Here’s What You Need To Know From The Art Market 2022 Report

CoBo Social Design and Architecture

Key insights from The Art Market 2022 report by Art Basel and UBS indicate quite the stellar year for the art market—and no end to the attraction towards NFTs. Read on for more highlights.

TEXT: Denise Tsui
IMAGES: By CoBo Social


It’s that time of the year again. The annual Art Basel and UBS Global Art Market Report was published today, and with it came some not-so-surprising but still flabbergasting figures. Encompassing the commercial sector—from art fairs, to dealers, auction houses, and now NFTs—The Art Market 2022 is a mammoth read. Here are some of the key highlights worth your attention.



What Pandemic?

The year 2021 might have been the second year of COVID-19, with both the mutant strains Delta and Omicron wreaking havoc globally, but it seems the art world was not about to have a consecutive poor year following the biggest drop in a decade in 2020.

The Art Market 2022 reports that the global art market saw pandemic recovery with robust sales of art and antiques by dealers and auction houses, reaching an estimated US$65.1 billion, up 29% from 2020 (US$50.1 billion), and exceeding pre-pandemic 2019 values.

Meanwhile, the US maintained its leading position, up 1% from 2021, accounting for 43% of global art market share by value. Greater China, who tied with the UK in 2021, took second place maintaining its 20% share, while the UK declined to 17%.

On actual market sales, the US market saw a 33% increase year-on-year, achieving just over US$28.0 billion. Greater China saw even more significant year-on-year growth, up 35% at US$13.4 billion. The UK, despite its global art market share decline, still experienced a 14% growth in sales year-on-year, reaching US$11.3 billion.

The survey on the outlook for 2022 showed overall optimism with 62% of dealers predicting an upward turn this year, while 81% of second-tier auction houses believe sales will improve. On the contrary, however, among the high net-worth collectors (HNW) surveyed, just 53% plan to buy art in 2022, down 4% from 2021. Of those planning to buy, 88% showed interest in buying NFT-based artworks in the future—an indication that whether we like it or not the trend for NFTs is here to stay with no signs of abating.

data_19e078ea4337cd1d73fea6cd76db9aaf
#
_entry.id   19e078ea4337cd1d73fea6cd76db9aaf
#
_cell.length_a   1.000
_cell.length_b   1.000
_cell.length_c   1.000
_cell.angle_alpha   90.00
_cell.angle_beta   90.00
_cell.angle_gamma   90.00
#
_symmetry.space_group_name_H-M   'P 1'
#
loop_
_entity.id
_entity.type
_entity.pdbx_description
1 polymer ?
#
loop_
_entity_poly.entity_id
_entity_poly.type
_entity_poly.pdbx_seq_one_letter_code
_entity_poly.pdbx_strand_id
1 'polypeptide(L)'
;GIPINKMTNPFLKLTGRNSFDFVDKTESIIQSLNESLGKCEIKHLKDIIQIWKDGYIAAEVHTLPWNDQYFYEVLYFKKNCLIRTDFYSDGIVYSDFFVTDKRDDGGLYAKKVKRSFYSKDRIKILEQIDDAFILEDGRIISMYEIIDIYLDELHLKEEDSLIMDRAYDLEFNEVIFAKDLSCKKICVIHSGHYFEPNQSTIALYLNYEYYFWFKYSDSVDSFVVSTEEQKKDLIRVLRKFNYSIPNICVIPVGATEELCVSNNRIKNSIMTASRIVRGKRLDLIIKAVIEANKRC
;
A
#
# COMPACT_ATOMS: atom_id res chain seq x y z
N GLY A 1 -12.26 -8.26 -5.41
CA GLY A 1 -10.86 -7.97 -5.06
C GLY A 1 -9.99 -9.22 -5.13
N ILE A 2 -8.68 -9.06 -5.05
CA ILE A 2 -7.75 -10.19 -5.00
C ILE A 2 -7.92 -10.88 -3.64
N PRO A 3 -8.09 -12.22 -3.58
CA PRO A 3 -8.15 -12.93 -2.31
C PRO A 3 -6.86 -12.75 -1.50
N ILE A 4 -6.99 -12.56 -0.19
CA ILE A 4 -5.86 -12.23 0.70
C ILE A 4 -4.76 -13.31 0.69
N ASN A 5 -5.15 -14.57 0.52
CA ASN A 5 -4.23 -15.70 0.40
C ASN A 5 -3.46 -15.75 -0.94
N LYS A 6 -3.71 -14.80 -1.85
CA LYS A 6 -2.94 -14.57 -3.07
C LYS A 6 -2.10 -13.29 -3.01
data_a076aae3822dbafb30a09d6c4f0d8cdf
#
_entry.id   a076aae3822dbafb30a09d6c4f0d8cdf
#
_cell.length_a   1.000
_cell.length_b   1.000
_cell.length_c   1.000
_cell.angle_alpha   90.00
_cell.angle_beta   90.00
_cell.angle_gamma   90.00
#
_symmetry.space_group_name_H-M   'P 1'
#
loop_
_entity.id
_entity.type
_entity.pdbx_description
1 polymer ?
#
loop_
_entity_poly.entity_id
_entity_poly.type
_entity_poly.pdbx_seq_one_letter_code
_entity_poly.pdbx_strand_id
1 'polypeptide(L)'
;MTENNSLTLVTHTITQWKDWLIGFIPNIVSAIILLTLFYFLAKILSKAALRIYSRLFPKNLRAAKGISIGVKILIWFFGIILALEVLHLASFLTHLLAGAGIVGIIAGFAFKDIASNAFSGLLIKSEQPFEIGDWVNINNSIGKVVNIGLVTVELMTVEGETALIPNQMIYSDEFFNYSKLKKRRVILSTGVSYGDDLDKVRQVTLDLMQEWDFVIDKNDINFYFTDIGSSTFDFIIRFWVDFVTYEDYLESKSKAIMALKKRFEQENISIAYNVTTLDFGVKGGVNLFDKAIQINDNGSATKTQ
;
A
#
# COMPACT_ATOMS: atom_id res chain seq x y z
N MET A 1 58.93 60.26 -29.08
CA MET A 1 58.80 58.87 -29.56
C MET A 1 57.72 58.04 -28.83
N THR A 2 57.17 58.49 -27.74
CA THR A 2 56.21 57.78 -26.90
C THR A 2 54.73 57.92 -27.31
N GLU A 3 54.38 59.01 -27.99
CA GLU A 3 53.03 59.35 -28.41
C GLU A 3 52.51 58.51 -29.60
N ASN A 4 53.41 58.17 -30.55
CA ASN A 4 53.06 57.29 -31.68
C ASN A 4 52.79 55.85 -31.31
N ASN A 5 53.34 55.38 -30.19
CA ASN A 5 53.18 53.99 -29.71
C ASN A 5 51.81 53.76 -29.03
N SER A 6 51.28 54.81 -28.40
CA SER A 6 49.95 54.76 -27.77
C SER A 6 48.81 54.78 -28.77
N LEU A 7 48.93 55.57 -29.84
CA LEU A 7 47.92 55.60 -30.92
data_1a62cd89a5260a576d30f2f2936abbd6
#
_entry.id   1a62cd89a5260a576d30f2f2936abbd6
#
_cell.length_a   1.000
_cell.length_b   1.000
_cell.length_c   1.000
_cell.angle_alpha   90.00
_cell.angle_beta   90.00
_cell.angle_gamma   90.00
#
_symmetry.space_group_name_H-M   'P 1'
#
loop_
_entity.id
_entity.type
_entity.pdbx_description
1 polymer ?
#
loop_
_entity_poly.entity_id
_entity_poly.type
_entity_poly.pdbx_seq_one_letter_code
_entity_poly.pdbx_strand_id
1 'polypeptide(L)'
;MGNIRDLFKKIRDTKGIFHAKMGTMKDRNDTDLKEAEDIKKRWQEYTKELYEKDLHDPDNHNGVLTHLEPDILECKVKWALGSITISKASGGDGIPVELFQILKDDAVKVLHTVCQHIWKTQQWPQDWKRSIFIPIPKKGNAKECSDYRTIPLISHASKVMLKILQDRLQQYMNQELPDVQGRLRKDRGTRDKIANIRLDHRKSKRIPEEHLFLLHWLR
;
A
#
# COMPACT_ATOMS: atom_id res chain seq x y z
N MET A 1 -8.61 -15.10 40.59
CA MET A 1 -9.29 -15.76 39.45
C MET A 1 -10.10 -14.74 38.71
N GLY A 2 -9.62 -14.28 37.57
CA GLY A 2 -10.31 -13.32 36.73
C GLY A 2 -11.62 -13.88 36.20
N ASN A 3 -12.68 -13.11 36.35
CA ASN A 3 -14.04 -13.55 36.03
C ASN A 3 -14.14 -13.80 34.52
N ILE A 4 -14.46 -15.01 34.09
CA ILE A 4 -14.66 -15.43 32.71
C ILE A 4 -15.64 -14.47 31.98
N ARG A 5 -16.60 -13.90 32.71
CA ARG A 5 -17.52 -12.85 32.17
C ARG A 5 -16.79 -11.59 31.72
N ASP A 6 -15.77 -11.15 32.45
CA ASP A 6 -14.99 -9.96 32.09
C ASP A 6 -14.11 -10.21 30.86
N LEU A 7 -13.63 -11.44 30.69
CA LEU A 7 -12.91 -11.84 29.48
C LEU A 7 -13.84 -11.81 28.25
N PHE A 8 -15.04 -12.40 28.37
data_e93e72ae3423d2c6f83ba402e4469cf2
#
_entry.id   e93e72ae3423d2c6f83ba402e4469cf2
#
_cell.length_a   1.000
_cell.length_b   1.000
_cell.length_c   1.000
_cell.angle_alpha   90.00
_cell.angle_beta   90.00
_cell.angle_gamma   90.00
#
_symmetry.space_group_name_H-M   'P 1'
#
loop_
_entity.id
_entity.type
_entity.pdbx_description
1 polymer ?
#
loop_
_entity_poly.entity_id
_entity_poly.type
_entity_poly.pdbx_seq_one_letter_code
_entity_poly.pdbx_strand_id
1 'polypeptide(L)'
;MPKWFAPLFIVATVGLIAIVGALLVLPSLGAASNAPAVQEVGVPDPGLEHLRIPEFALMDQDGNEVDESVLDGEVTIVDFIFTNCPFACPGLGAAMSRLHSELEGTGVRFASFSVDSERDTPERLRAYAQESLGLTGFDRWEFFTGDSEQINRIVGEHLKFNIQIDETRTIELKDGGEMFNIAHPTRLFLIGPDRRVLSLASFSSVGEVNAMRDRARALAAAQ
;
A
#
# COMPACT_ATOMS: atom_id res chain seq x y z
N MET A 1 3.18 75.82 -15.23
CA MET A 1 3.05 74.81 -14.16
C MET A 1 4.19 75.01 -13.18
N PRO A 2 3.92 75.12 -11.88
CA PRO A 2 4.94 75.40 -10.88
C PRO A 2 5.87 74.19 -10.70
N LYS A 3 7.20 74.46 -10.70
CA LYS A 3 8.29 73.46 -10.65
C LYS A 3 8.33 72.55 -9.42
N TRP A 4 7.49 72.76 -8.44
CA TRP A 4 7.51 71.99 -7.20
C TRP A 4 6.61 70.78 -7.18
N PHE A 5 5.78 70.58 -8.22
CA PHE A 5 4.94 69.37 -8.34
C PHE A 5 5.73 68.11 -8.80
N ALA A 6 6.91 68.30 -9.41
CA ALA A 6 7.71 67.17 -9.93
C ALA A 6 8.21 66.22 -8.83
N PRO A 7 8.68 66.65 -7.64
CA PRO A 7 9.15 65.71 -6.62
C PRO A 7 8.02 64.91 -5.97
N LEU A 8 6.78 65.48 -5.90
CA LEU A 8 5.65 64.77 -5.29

Cashing In On NFTs

Beyond the art market, the value of sales for art-related NFTs taking place on NFT platforms expanded more than hundred-fold in 2021 year-on-year reaching US$2.6 billion, while collectibles saw even more immense growth, reaching US$8.6 billion.

Not only did the sales of NFTs in the traditional art market’s auction sector prove hugely successful at attracting new buyers, 74% of HNW collectors surveyed had acquired art-based NFTs, with a median expenditure of US$9,000.

Within the major auction houses, NFT sales at Christie’s came to a total of US$150 million, including Beeple’s Everydays: The First 5000 Days (2021) which accounted for US$69.3 million. At Sotheby’s, NFT sales reached a total of US$80 million.



Bidding Game Strong

Public auction sales of fine and decorative arts and antiques rose by 47% compared to 2020, reaching an estimated US$26.3 billion. To no surprise, the US, China and the UK retained its dominance of global share by value, at 78% combined. Of these, China is in the lead at 33%, with the US closely behind at 32%. The UK, in third position, makes up 17% while France saw a positive growth from 7% in 2020 to taking 9% of global share in 2021.

Private sales in the auction sector also saw a steady uptick of 32%, reaching US$4.1 billion, of which Sotheby’s and Christie’s auction houses make up US$3.0 billion alone.

Continuing per previous trends, Post-War and Contemporary art continues to be the largest sector, making up 55% of the total share of global fine art auctions. Value reached US$6.7 billion, up 42% year-on-year. Works sold that were created in the last 20 years came to US$2.5 billion, more than doubling its value from 2020.

That’s it for now but watch this space as we dive deeper into the report for the April column of Market Chats—but first allow me some time to brood, moan, and digest these big figures.



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